Place, publisher, year, edition, pages
2009. Vol. 79, no 3, 387-397 p.
Keyword [en]
stressor-outcome specificity, traumatic life events, sociocultural disadvantage, mental health, children
National Category
Medical and Health Sciences
Identifiers
URN: urn:nbn:se:liu:diva-15684DOI: 10.1037/a0016559OAI: oai:DiVA.org:liu-15684DiVA: diva2:126937
Available from: 2008-11-26 Created: 2008-11-26 Last updated: 2017-12-14
In thesis
1. Psychosocial Stress, Mental Health and Salivary Cortisol in Children and Adolescents
Open this publication in new window or tab >>Psychosocial Stress, Mental Health and Salivary Cortisol in Children and Adolescents
2008 (English)Doctoral thesis, comprehensive summary (Other academic)
Abstract [en]

Stressful experiences and conditions in childhood influence the health and well-being of the growing individual, and can also confer a long-lasting impact into adult life. Delineating the social, mental and biological aspects of stress in children and adolescents is therefore of great concern for human beings. Despite these notions, much knowledge is lacking regarding stress in childhood.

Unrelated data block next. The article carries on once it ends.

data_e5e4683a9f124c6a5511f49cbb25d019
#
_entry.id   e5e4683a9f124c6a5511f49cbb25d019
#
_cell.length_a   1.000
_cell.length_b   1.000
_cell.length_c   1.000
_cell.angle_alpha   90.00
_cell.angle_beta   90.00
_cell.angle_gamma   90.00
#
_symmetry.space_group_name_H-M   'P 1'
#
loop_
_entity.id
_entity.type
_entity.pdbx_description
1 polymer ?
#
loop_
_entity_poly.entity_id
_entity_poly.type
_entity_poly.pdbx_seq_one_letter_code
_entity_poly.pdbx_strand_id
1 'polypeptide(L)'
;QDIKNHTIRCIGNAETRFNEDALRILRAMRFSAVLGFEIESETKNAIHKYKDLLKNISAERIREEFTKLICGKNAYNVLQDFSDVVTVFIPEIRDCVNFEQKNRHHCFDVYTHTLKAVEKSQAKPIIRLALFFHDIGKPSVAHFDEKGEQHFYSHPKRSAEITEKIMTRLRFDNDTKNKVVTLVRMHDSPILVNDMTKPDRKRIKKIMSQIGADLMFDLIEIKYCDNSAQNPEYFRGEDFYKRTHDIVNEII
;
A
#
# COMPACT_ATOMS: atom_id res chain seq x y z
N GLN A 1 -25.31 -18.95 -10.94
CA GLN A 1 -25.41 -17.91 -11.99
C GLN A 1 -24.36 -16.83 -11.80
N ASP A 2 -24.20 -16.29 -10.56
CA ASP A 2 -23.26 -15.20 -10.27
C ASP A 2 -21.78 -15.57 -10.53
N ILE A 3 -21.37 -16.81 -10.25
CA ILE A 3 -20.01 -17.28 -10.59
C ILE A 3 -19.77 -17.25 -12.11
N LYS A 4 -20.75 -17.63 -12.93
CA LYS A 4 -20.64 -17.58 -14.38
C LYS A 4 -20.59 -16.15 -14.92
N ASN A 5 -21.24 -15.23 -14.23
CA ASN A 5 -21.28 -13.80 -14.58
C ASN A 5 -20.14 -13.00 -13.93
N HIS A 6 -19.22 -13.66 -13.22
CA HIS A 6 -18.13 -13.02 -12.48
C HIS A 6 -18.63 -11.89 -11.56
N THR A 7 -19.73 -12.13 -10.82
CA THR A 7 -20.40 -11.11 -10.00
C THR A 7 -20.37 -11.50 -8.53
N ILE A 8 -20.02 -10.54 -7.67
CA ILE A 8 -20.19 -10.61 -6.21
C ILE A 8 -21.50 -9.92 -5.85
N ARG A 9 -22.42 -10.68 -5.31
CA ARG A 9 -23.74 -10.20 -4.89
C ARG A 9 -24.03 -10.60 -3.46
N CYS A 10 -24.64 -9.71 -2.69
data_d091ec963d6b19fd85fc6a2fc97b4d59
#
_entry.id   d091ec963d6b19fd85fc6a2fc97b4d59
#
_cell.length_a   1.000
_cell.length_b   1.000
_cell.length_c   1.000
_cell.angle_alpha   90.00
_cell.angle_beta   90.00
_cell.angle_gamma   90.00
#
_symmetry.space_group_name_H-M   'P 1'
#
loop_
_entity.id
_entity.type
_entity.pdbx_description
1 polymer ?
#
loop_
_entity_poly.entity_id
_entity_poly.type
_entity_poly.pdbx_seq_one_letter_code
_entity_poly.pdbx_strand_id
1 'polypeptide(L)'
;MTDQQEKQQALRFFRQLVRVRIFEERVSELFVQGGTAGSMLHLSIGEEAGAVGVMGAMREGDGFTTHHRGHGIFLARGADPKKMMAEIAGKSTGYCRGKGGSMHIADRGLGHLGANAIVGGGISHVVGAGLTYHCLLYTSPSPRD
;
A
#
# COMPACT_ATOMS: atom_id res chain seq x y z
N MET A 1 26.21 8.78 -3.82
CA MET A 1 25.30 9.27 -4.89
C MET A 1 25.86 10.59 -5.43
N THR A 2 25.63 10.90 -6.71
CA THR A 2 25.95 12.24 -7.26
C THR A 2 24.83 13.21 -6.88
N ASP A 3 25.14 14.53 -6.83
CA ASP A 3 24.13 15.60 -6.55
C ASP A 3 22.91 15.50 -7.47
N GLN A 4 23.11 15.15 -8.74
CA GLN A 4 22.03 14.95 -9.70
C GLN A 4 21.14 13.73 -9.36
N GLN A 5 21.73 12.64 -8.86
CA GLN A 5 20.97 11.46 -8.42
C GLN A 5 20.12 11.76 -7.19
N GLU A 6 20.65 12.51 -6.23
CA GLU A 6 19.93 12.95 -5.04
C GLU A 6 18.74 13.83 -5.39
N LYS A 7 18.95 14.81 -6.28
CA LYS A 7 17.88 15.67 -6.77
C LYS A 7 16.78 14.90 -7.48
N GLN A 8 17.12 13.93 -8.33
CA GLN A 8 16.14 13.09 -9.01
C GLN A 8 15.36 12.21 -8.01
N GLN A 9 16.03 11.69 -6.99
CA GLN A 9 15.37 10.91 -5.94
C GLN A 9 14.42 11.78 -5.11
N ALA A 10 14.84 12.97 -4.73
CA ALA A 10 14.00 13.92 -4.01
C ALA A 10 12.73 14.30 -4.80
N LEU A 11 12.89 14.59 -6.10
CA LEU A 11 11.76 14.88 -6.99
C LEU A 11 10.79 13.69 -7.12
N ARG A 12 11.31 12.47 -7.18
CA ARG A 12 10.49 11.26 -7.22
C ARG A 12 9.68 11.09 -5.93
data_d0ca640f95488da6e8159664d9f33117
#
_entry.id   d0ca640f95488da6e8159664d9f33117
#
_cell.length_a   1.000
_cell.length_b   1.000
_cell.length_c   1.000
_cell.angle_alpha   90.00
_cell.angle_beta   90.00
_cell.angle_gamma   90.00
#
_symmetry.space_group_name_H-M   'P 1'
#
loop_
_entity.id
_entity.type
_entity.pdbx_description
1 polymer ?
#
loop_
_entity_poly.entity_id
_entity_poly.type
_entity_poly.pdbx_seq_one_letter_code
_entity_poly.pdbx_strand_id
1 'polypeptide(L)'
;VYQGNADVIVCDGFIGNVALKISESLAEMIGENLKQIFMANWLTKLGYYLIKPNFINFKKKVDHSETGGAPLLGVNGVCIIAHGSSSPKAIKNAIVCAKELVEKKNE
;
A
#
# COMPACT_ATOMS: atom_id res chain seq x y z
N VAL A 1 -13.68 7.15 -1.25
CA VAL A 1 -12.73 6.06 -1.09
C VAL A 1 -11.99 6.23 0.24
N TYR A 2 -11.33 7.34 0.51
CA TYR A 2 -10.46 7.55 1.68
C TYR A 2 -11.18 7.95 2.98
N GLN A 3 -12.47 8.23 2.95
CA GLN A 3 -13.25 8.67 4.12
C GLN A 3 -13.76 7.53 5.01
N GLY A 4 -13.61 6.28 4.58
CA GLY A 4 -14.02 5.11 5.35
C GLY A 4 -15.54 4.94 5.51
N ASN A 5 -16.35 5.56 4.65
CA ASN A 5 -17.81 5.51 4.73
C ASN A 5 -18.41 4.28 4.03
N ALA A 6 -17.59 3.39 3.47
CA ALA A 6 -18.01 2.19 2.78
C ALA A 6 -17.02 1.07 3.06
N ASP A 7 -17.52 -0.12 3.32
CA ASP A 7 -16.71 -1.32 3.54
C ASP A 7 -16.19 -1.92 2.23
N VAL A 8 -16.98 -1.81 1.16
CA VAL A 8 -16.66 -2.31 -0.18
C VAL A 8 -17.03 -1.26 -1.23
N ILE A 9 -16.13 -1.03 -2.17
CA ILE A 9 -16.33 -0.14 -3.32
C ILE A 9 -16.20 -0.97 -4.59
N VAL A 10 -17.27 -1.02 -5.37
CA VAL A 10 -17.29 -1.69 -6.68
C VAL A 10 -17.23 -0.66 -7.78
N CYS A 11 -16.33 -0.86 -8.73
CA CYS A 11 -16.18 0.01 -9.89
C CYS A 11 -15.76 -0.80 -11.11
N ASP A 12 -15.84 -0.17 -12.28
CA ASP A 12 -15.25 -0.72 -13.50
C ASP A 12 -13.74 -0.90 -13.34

This thesis aimed at examining diverse aspects of stress in children and adolescents: associations between social conditions, traumatic life events, mental health, and salivary cortisol as a measure of the activity of a major physiological stress system. Cross-sectional samples included two non-clinical samples of school-aged children (N=240-336) and adolescents (N =400), and two clinical samples of children with obsessive-compulsive disorder (OCD) (N =23) and adolescents who had experienced childhood abuse (N =15). Main measures were salivary cortisol sampled three times a day, and questionnaires to teachers, parents and children with questions about each child’s mental health, traumatic life events and about the socioeconomic situation of the parents.

The main findings include observation of 1) higher cortisol levels in children with a moderate level of psychosocial burden (low socioeconomic status, immigrant family, social impairment of mental health problems), 2) higher cortisol levels in children with OCD who also displayed a tendency to decreasing cortisol in the face of an acute stressor, and 3) cortisol was positively related to mental health problems in abused adolescents. Furthermore, the deleterious effect of 4) traumatic events involving a social dimension, interpersonal traumas, and 5) cumulative traumatic events, polytraumatization, on the mental health of children and adolescents was indicated.